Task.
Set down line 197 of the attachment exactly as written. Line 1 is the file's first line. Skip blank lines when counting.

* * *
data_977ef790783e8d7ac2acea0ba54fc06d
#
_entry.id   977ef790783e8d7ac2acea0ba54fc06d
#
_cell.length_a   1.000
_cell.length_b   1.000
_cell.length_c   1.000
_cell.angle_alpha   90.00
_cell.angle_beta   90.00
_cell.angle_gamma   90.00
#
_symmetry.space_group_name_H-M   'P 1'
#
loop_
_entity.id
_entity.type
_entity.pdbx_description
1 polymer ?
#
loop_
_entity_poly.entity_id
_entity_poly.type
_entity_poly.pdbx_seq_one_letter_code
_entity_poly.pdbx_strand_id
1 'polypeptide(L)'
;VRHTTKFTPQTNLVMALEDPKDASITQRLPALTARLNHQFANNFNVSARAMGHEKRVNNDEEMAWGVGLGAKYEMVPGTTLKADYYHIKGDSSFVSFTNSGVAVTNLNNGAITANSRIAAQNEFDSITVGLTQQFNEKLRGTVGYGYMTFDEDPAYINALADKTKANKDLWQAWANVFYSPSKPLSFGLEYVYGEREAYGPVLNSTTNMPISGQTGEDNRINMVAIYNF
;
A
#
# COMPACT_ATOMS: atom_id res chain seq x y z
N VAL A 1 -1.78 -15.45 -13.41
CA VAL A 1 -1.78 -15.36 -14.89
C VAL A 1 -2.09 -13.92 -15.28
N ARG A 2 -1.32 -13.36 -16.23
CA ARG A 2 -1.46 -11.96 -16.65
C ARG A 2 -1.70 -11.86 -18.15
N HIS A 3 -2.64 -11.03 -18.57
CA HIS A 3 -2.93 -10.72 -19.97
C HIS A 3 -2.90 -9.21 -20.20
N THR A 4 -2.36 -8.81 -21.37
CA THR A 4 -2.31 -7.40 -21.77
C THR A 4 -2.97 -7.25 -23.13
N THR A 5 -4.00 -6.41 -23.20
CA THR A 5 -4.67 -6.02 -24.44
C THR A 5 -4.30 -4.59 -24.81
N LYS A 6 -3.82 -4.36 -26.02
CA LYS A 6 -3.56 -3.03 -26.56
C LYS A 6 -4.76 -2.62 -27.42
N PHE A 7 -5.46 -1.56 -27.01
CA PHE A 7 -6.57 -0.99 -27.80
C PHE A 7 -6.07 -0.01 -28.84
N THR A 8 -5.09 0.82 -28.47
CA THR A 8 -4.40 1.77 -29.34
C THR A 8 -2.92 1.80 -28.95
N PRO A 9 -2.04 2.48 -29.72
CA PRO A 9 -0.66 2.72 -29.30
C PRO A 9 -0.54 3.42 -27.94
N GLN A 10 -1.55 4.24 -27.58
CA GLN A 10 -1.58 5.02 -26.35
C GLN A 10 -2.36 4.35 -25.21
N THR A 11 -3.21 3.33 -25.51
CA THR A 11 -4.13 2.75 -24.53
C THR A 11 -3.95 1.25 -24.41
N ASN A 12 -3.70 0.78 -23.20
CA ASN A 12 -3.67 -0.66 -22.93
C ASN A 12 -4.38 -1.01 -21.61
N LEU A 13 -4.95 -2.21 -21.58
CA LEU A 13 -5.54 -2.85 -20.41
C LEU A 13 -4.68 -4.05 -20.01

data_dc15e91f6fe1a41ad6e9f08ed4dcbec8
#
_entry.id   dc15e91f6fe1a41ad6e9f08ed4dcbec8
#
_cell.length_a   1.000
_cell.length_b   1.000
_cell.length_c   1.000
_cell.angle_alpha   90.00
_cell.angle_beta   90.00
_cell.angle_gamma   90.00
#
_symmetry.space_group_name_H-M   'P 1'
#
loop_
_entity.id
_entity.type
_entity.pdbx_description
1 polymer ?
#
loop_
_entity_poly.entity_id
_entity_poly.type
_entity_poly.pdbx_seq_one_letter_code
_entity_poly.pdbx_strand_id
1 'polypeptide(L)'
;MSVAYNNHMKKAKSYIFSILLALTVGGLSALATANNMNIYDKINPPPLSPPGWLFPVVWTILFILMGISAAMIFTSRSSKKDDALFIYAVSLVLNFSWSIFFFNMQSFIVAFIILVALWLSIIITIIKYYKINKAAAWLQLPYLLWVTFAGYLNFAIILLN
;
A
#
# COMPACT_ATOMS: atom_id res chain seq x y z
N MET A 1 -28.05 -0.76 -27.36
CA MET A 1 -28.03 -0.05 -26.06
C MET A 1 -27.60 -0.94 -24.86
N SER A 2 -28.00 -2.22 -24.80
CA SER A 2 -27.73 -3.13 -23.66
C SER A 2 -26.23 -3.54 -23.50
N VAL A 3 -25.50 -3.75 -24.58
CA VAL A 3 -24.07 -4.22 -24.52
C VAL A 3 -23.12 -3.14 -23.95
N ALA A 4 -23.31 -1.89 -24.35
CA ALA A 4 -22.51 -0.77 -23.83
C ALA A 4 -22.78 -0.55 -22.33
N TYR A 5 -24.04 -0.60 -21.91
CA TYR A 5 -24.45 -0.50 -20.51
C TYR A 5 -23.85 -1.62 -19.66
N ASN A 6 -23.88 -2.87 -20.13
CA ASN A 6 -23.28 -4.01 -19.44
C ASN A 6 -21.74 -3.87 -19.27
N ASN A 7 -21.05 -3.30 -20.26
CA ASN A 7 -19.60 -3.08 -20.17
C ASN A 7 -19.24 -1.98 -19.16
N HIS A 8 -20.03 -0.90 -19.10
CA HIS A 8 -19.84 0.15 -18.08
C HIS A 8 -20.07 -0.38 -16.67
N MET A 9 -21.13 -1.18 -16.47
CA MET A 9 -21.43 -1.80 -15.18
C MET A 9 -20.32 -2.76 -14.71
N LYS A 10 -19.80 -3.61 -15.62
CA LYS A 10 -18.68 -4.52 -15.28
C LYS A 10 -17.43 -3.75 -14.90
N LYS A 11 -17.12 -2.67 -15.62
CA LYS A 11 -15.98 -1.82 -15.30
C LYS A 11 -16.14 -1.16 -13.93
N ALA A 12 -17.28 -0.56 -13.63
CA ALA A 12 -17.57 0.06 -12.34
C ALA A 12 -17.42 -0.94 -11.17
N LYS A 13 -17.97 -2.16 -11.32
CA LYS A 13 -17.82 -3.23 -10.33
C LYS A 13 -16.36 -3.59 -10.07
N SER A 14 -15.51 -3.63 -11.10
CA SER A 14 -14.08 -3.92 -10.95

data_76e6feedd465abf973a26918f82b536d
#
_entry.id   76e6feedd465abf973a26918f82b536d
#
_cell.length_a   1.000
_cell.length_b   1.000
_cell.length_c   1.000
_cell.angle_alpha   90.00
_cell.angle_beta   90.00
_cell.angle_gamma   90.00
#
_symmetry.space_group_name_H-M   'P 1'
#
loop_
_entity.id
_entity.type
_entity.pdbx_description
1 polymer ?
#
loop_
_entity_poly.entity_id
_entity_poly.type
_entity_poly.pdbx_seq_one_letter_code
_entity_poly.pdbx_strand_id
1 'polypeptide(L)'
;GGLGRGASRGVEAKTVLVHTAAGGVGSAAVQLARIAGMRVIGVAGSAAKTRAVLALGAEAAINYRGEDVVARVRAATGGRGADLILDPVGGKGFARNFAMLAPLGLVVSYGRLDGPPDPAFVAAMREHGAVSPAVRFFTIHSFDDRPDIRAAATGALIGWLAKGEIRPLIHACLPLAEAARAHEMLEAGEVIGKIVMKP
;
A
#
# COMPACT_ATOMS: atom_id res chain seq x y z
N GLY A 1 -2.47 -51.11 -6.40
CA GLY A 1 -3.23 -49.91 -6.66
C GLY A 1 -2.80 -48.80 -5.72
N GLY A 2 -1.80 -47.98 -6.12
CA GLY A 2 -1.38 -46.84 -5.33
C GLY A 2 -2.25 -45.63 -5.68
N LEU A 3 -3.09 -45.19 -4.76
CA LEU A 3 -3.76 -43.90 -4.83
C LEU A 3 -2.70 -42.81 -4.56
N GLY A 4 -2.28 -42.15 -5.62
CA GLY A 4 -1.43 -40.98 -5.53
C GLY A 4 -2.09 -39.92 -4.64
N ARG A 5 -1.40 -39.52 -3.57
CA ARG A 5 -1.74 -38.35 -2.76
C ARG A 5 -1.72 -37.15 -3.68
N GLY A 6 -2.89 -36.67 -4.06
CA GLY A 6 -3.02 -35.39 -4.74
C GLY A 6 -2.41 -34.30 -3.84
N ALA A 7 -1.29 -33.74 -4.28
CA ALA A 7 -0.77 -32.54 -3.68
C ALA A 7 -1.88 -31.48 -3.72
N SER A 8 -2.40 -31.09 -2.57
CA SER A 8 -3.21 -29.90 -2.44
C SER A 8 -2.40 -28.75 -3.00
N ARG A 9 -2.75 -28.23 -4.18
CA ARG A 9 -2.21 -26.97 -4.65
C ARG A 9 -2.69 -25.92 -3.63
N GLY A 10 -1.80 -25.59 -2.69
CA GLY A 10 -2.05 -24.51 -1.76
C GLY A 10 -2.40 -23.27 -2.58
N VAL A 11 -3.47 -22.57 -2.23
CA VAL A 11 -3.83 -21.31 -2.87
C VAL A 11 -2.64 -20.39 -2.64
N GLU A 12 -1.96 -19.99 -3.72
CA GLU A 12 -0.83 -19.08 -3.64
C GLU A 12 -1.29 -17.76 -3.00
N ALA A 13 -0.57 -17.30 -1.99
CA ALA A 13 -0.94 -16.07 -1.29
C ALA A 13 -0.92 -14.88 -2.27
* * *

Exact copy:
C ARG A 9 -2.69 -25.92 -3.63